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French police have busted a major people-smuggling ring that was sending migrants to the United Kingdom by boat, seizing more than a dozen boats and 700 life jackets in a raid.

French authorities said Thursday that the ring was run by Iraqi Kurdish migrants and had a logistics center in Lille, a city in northern France about 100 kilometers from the northern channel beaches around Calais, which are used for crossings.

Three Iraqis and three French suspects have been charged since their arrest on Monday.

The police discovered in Lille “a real factory for the supply of marine equipment”, the head of the French anti-immigration agency Ocriest, Xavier Delrier, told AFP.

€80,000 for the transition

According to Delrieux, in the largest seizure of equipment, they found 13 inflatable boats, 14 outboard motors, 700 life jackets, 100 pumps and 700 liters of fuel.

The group is suspected of organizing 80 crossings across the English Channel over the summer, 50 of which were successful, with the smugglers receiving around €80,000 each.

The arrests stemmed from the sharing of intelligence between authorities in Germany, the Netherlands, Belgium and Britain, who are trying to crack down on migrants crossing the English Channel by boat.

The initial information came after a border guard discovered a group of young Frenchmen carrying inflatable boats from Germany to the Netherlands.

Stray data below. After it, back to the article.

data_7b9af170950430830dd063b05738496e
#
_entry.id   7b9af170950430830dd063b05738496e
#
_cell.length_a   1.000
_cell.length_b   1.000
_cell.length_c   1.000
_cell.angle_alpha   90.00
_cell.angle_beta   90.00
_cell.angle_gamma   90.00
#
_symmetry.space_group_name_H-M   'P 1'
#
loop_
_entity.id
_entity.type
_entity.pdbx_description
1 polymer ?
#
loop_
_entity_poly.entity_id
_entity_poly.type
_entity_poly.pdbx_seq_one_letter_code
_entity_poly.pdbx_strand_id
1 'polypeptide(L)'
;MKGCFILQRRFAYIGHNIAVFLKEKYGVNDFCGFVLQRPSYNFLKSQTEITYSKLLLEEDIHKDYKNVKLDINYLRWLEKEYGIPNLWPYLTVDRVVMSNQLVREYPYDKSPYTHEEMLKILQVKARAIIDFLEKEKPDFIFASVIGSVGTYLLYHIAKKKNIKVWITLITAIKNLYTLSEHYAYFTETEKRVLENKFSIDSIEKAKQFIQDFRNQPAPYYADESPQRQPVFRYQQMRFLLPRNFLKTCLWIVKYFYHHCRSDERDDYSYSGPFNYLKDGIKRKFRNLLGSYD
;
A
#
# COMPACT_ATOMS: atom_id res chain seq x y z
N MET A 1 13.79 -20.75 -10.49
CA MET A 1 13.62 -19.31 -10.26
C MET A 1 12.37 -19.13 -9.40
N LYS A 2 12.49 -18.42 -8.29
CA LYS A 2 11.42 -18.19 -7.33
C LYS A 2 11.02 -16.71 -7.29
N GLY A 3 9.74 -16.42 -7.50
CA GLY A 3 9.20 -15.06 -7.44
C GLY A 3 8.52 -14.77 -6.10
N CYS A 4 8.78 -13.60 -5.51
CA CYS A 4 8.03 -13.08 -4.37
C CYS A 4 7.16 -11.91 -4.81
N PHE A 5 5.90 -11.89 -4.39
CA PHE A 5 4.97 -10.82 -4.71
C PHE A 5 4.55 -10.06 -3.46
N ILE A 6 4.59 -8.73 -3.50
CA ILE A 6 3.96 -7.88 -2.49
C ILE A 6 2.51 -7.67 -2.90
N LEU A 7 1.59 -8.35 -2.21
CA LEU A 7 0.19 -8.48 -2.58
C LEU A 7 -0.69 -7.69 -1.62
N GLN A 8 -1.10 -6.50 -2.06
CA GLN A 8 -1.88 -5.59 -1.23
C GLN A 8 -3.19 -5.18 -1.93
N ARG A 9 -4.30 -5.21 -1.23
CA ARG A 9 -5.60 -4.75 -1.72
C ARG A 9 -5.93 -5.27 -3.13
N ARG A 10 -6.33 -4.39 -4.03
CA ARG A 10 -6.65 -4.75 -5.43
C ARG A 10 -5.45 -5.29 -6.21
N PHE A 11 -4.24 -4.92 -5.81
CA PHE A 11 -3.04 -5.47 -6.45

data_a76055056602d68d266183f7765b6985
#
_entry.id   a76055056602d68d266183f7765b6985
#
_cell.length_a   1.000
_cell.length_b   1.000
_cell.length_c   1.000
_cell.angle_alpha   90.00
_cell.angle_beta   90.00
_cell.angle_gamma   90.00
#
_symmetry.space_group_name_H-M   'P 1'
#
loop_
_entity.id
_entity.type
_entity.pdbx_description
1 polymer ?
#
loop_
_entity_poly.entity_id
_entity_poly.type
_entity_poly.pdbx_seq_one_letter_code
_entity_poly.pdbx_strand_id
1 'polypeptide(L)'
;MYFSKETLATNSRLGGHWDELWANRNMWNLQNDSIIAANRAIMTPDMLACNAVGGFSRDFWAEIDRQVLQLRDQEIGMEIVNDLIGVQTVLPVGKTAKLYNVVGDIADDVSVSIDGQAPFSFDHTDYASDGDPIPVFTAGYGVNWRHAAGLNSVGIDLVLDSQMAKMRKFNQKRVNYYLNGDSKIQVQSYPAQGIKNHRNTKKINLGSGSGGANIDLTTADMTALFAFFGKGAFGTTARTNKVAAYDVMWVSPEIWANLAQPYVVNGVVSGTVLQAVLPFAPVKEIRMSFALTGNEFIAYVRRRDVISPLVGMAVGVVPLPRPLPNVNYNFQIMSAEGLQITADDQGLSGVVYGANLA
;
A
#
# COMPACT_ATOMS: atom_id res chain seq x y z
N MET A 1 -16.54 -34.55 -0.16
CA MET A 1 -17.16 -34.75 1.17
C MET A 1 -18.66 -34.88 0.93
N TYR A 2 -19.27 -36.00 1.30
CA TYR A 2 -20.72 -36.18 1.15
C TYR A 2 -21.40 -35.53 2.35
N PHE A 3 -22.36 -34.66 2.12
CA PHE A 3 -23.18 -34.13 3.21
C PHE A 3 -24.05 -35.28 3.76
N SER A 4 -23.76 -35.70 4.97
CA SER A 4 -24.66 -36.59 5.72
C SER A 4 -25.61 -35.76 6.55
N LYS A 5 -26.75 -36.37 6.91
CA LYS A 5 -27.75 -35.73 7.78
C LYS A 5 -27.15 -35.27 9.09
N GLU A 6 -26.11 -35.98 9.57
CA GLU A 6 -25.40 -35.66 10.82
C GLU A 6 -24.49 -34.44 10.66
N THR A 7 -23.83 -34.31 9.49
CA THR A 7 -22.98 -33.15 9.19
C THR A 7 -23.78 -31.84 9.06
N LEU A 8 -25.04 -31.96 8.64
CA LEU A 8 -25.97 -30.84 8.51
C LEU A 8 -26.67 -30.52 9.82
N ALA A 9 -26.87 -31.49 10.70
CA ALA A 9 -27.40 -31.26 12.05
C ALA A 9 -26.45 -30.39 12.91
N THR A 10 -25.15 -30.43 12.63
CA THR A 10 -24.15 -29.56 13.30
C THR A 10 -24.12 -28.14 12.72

More migrants have crossed the English Channel from northern France this year than in all of 2021, British government data showed on September 13.

According to preliminary data from the Ministry of Defense, this year 28,561 people made the dangerous journey along one of the busiest shipping routes in the world.

Smuggling through small planes

Earlier this month, Eurojust, the European Union’s agency for criminal justice cooperation, said it had dismantled a migrant smuggling, document fraud and money laundering criminal network that used small planes for its operations.

According to a press release published on September 16, the migrants were mostly Iraqis and Iranians of Kurdish origin. With forged diplomatic passports, they boarded a private plane to Turkey, which was officially bound for the Caribbean.

However, they never reached these destinations. Instead, the planes landed at European airports and unloaded migrants who refused the forged documents and applied for asylum.

According to Eurojust, smugglers took “up to 20,000 euros from each smuggler.”

(with AFP)